Using outlet testers to trip a GFCI
Typically, when a home inspection happens, the inspector randomly test outlets that are protected by a GFCI outlet with an outlet tester. Outlet testers are fairly inexpensive tools that can tell us whether an outlet is wired correctly and has the ability to recreate a ground fault which should cause the GFCI to trip. The way an outlet tester creates a ground fault is by essentially touching the neutral and ground wires together which sends a message to the GFCI to trip and stop the flow of power to the outlets it’s protecting. When a ground wire is not present the outlet tester no longer can create a ground-fault event, so the GFCI isn’t signaled to trip. Although the outlet tester cannot create a ground-fault that does not mean the GFCI is not working correctly, it simply means that we’re not able to test the GFCI with an outlet tester. The GFCI’s electronics will detect an imbalance between the hot and neutral conductors when a true ground fault occurs and trip the GFCI outlet.
National Electrical Code decoded
Receptacles are just the technical names for outlets. A non-grounding-type receptacle would be a two-prong outlet. The third prong at the bottom of a plug is the ground, and before the ground wire was installed in homes, there were no three-prong plugs. It goes on to say that we’re able to replace two-prong outlets with three-prong outlets as long as it’s supplied by a ground-fault circuit interrupter (GFCI). Most of the time we’re able to replace the first outlet on the circuit with a GFCI outlet the same way that GFCI outlets protect bathroom circuits and kitchen circuits. The other option is to protect the circuit at the breaker by replacing the existing breaker with one that is a GFCI breaker. It’s common to see outlets in kitchens or bathrooms with a label on the plate that says “GFCI Protected” anytime an outlet that is not a GFCI is protected by one that outlet should be labeled with a small sticker letting you know that it is protected. It sums up the code by letting us know that while we’re installing three-prong outlets, we’re not required to rewire the circuit to include the ground wire. While we do need GFCI protection on the circuit we’re also not required to replace every outlet with a GFCI outlet, we certainly could, but it’s more cost than what’s needed.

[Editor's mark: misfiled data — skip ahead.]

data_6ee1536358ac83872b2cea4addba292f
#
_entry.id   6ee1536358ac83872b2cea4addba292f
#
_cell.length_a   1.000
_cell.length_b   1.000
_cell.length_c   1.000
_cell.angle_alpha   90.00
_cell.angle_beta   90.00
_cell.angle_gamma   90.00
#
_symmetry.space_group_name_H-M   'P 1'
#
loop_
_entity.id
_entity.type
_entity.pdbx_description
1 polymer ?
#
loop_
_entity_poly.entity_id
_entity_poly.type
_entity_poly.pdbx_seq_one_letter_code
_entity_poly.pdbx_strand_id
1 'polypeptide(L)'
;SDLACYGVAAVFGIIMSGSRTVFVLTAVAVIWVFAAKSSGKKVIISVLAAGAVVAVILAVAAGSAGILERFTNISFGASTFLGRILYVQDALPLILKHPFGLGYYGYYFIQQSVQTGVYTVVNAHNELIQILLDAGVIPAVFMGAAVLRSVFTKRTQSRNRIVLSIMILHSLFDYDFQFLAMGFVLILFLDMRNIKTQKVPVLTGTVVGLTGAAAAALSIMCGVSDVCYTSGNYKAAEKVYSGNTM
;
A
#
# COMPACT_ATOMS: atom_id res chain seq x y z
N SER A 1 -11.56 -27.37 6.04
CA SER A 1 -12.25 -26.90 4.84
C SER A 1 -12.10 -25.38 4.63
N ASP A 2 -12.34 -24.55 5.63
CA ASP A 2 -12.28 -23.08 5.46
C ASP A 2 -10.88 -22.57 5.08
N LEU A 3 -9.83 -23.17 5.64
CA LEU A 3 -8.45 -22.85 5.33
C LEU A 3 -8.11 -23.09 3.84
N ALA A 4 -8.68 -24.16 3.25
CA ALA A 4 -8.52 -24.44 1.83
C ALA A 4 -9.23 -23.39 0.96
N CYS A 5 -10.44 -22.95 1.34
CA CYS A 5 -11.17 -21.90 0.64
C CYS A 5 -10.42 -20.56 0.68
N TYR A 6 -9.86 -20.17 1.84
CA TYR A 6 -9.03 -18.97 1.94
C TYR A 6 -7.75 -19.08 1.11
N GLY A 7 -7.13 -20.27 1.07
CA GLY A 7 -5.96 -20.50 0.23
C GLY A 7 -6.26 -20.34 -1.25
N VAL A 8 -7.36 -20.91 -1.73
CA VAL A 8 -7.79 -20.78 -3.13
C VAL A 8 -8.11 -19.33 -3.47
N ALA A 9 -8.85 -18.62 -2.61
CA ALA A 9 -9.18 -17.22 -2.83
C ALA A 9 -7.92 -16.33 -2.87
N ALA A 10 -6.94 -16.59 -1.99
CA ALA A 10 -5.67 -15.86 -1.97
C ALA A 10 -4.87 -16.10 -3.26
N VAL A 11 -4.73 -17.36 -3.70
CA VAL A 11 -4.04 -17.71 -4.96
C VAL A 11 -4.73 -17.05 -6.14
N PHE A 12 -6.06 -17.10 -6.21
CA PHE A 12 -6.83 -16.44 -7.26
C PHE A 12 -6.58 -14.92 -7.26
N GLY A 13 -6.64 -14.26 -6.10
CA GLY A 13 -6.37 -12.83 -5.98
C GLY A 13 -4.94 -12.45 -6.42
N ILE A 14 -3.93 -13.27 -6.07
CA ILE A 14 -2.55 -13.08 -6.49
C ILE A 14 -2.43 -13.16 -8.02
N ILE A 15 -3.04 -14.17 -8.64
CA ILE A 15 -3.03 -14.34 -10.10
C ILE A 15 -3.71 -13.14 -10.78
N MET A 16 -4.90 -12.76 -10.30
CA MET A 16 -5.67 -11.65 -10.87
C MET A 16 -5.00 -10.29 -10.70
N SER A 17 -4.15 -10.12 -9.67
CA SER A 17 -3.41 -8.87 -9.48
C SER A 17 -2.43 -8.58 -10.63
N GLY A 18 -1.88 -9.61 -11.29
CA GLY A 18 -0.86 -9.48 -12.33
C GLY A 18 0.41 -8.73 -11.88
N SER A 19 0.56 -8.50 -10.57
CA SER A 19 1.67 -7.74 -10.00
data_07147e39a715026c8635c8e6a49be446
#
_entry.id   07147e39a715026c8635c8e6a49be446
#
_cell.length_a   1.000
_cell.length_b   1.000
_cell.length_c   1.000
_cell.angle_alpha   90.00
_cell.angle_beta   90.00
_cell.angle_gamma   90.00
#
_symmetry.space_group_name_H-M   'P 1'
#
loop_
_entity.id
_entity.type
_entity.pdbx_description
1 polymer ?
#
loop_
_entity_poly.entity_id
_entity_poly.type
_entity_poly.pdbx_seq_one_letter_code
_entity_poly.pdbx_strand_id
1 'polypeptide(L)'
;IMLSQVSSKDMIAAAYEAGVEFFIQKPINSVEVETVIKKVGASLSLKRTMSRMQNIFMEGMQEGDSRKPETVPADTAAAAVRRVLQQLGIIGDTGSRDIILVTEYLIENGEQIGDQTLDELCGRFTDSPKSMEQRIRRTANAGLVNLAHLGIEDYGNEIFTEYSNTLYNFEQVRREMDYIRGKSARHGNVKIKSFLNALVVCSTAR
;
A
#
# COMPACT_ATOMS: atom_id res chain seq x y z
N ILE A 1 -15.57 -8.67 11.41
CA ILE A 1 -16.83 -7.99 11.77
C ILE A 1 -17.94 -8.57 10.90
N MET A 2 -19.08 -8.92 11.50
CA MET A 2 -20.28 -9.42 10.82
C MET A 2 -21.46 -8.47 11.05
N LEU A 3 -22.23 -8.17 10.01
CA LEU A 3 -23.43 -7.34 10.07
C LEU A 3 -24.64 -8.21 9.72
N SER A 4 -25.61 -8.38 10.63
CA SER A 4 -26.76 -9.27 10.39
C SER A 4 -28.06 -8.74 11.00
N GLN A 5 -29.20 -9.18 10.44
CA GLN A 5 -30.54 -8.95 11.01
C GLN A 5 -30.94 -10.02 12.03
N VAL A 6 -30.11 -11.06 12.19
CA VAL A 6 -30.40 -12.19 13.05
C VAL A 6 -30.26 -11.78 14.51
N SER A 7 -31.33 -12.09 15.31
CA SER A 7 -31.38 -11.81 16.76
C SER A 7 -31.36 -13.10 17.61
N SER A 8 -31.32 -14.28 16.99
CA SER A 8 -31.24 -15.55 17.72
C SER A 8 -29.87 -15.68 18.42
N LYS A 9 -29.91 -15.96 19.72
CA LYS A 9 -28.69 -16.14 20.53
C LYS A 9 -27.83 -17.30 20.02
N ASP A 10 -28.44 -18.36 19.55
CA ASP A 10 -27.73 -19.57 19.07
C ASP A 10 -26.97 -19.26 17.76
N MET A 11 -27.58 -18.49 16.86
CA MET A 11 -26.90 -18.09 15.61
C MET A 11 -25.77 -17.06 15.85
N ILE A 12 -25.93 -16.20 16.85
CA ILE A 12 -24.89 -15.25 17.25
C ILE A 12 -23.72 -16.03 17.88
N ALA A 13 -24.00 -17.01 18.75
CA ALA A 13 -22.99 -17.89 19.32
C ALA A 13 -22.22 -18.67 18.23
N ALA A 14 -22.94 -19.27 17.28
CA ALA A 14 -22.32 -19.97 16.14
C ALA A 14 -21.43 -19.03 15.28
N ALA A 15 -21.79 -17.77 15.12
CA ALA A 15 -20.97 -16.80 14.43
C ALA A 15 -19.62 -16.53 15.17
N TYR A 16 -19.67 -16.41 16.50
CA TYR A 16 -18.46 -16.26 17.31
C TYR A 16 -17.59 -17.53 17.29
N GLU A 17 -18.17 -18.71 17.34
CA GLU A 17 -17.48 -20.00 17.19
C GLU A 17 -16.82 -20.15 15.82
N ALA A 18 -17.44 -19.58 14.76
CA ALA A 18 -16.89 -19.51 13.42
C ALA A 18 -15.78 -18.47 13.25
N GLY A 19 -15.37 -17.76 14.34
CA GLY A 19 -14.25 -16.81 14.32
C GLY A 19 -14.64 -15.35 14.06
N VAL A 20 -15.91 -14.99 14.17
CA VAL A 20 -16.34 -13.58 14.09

Have a question about ungrounded outlets?
What the NEC says about ungrounded circuits
The 2017 National Electrical Code (NEC) 406.4 (D) (2) (c) states, “A non-grounding-type receptacle(s) shall be permitted to be replaced with a grounding-type receptacle(s) where supplied through a ground-fault circuit interrupter. Where grounding-type receptacles are supplied through the ground-fault circuit interrupter, grounding-type receptacles or their cover plates shall be marked “GFCI Protected” and “No Equipment Ground,” visible after installation. An equipment grounding conductor shall not be connected between the grounding-type receptacles.” I know that sounds like a bunch of electrical jargon, and it is but let’s break it down.
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What is GFCI protection?
A ground fault event is when an energized conductor comes into contact with the ground. A ground fault could happen if a plugged-in item fell into a bathtub where someone was bathing. GFCI protection is meant to stop electrocution by switching off the power to the item plugged in before electrocution occurs. By code, GFCI protection is required in areas where outlets could get wet like bathrooms, kitchens, laundry rooms, garages, and outdoors.
Homes built prior to the Vietnam war era were most likely wired with a two wire system, and two prong outlets were installed. They lack the extra safety feature of a ground wire to help better protect the home and wiring. The ground wire will help circuit breakers detect shorts and faults and trip when these events occur.
The only true way to ground the home is to rewire it by running a ground wire to each outlet, switch, and fixture. Rewiring sounds like a big undertaking, and that’s because it is, the sheetrock will need to either be cut into and patched or taken down. However, there is hope! Rewiring is not the only option.
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